Recovering Perfectionist

by | Dec 14, 2018 | Ground Work | 16 comments

This post is related to the last one I wrote, more than two months ago now. It was about procrastination. Sure, I’ve been busy. Who isn’t? It went something like this: Finding the Words? I’ll Look for Them Later…. And that was about it.

If I go looking for the perfect words, then I might as well put it off. Indefinitely. I’ll never find them. I will also never be in perfect shape. Kagán is not a perfectly shiny boat. I do not have a tidily perfect library to write in. Most days, I don’t even come close to crossing everything off my list of things to do, which in a perfect world I would. Every day.

Perfection is unattainable. Pursuing it, I’ll fail every time. Procrastination is a reasonable response to seeking it; why push for ultimate failure? The problem is that not only do things not get done perfectly, they don’t get done at all. I know all this intellectually. But clearing the hurdle I set up for myself, in order to pursue excellence rather than perfection, well, that’s another matter.

I’ve been this way as long as I can remember being any way at all. I was the goodie-two-shoes of my family from the time I stepped into my first pair of shoes. And I wore out pair after pair chasing perfection; as a kid, to please my parents, which I did (so I was amply rewarded for the chase). And as an adult, to please myself. Except I’m never pleased enough. And this chase is awfully tiring.

When I reflect on this in a deep way, I must admit that the perfectionist part of me thinks completely unreasonable things. Like I could have kept my sweet old dog, Sandy, from dying last month if I’d been a better dog mom. Even though Sandy lived well over 15 years, overcoming laryngeal paralysis, thriving because of how well cared for and loved he was. He was happily, if wobbily, walking in the desert with me just days before his system shut down and he passed peacefully at home. Can I really think that wasn’t good enough? Can I not simply be grateful for how long and healthy and happy his life was?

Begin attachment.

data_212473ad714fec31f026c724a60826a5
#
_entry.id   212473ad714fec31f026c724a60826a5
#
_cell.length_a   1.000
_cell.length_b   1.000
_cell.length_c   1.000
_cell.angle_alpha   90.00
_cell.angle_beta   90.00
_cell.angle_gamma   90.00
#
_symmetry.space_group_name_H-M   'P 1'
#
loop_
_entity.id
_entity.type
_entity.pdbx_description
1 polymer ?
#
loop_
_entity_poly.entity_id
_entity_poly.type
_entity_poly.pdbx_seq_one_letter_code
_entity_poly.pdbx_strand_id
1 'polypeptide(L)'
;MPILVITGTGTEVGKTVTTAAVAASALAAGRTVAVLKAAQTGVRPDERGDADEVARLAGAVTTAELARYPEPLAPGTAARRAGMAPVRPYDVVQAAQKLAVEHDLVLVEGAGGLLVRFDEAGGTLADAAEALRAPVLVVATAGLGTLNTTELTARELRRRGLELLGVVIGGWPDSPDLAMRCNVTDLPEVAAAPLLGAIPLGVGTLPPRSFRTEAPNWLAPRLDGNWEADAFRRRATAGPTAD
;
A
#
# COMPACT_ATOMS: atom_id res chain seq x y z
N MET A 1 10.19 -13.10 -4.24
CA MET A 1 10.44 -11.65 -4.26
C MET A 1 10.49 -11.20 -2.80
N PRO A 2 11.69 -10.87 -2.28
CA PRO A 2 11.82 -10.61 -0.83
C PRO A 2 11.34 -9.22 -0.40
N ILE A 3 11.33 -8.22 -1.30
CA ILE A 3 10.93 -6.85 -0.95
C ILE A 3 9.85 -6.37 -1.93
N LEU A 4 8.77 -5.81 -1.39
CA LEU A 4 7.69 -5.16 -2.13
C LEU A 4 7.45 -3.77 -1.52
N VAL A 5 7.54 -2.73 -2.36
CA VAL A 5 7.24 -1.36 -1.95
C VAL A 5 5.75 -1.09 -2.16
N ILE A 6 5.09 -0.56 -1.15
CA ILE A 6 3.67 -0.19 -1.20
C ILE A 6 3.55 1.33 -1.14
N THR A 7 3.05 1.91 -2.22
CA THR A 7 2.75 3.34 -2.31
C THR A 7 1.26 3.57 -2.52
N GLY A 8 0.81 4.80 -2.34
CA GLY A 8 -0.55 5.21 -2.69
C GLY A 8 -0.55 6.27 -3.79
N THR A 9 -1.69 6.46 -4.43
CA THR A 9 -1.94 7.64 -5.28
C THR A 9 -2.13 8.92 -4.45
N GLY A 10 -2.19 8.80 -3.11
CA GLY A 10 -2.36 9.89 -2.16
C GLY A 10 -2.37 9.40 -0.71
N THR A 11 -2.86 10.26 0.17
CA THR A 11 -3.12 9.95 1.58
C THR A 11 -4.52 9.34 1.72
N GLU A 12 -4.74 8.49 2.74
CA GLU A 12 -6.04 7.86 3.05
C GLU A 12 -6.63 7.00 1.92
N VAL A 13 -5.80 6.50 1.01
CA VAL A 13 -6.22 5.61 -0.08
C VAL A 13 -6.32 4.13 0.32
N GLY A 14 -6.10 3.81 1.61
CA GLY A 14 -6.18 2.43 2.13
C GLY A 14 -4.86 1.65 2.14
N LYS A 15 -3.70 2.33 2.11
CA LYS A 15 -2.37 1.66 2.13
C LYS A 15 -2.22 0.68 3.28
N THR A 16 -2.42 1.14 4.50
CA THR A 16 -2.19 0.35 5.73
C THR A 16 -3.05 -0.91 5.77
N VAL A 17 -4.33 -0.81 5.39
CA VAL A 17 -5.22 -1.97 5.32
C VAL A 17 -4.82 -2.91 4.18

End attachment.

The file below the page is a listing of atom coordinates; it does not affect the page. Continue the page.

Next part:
Here’s one that’s even harder to admit, front and center in my heart, mind, and memory these days. Twenty-one years ago yesterday, my late husband’s plane, with his body beside it, was found in the Texas hill country after a month-long search. For years, I struggled, not only with the depth of my loss, but with a belief that if I’d somehow been a better wife that he would not have died in that accident.
.Norman and his plane

Not only do those thoughts not make sense (the convoluted logic being if I was perfect, I’d be completely in control, not only of myself, but of others and every situation), frankly, they’re absurd, and incredibly egotistical.